1984 United States presidential election in New Mexico

The 1984 United States presidential election in New Mexico took place on November 6, 1984. All fifty states and the District of Columbia, were part of the 1984 United States presidential election. New Mexico voters chose five electors to the Electoral College, which selected the president and vice president of the United States.

United States presidential election in New Mexico, 1984

← 1980 November 6, 1984 1988 →
  Ronald Reagan presidential portrait crop.jpg Vice President Mondale 1977 closeup.jpg
Nominee Ronald Reagan Walter Mondale
Party Republican Democratic
Home state California Minnesota
Running mate George H.W. Bush Geraldine Ferraro
Electoral vote 5 0
Popular vote 307,101 201,769
Percentage 59.70% 39.23%

NM1984.jpg
County Results

President before election

Ronald Reagan
Republican

Elected President

Ronald Reagan
Republican

New Mexico was won by incumbent United States President Ronald Reagan of California, who was running against former Vice President Walter Mondale of Minnesota. Reagan ran for a second time with incumbent Vice President former C.I.A. Director George H. W. Bush of Texas, and Mondale ran with Representative Geraldine Ferraro of New York, the first major female candidate for the vice presidency.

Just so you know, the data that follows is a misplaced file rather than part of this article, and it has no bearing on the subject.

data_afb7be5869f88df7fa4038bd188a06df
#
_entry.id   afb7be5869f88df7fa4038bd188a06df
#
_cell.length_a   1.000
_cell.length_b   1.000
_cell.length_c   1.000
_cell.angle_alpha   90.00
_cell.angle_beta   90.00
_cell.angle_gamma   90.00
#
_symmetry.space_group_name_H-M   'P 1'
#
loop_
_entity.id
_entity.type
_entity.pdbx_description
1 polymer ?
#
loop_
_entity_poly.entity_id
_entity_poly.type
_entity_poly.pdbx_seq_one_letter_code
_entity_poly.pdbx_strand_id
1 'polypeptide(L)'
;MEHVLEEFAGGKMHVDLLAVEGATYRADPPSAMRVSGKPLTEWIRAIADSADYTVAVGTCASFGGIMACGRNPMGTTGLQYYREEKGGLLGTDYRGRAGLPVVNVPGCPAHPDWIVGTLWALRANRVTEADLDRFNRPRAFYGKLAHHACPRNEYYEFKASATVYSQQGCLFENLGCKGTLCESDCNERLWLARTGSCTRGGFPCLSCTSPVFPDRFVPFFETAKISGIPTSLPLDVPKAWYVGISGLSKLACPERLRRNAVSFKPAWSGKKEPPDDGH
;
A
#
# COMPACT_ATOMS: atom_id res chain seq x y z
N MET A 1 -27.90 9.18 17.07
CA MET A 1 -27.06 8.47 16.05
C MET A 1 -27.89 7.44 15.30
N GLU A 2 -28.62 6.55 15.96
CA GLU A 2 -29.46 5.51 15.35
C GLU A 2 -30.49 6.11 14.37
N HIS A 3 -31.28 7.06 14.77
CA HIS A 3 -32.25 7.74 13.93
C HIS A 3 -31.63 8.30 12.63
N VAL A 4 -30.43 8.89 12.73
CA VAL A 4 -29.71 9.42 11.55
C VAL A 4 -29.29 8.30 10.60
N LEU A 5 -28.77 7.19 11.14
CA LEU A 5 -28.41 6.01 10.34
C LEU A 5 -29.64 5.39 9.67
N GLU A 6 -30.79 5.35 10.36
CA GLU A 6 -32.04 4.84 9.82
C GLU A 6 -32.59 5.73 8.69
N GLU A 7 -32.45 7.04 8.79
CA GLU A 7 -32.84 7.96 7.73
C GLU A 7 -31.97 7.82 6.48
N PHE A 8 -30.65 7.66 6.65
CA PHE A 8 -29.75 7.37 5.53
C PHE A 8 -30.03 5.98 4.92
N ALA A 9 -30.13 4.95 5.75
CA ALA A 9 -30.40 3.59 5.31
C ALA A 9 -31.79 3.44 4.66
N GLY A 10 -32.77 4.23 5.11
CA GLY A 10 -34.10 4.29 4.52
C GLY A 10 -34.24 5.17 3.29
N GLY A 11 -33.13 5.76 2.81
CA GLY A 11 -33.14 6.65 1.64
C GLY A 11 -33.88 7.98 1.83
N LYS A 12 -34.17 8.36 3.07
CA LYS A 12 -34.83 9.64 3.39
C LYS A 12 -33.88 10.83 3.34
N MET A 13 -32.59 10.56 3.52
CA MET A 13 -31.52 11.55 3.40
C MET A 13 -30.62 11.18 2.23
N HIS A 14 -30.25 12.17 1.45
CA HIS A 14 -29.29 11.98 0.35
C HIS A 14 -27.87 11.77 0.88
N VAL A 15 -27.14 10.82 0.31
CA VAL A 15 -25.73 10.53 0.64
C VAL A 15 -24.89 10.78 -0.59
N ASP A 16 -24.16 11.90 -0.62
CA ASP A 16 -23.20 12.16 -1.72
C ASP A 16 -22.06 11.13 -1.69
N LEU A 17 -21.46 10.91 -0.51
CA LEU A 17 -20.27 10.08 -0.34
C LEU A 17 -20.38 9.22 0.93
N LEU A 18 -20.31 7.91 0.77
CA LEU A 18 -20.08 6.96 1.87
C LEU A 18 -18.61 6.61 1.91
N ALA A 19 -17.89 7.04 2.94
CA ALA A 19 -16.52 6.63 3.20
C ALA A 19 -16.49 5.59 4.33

Partisan backgroundEdit

The presidential election of 1984 was a very partisan election for New Mexico, with more than 98 percent of the electorate voting for either the Democratic or Republican parties.[1] In typical form for the time, the highly populated counties of Bernalillo and Los Alamos turned out mainly Republican. Meanwhile, the ongoing Democratic stronghold in the Northern part of the state, inclusive of Santa Fe County and Rio Arriba County, is evident during this election.

New Mexico weighed in for this election as 1% more Republican than the national average. As of the 2016 presidential election, this is the last election in which Guadalupe County and recently created Cibola County voted for a Republican presidential candidate.[2]

Democratic platformEdit

Walter Mondale accepted the Democratic nomination for presidency after pulling narrowly ahead of Senator Gary Hart of Colorado and Rev. Jesse Jackson of Illinois - his main contenders during what would be a very contentious[3] Democratic primary. During the campaign, Mondale was vocal about reduction of government spending, and, in particular, was vocal against heightened military spending on the nuclear arms race against the Soviet Union,[4] which was reaching its peak on both sides in the early 1980s.

Taking a (what was becoming the traditional liberal) stance on the social issues of the day, Mondale advocated for gun control, the right to choose regarding abortion, and strongly opposed the repeal of laws regarding institutionalized prayer in public schools. He also criticized Reagan for what he charged was his economic marginalization of the poor, stating that Reagan's reelection campaign was "a happy talk campaign," not focused on the real issues at hand.[5]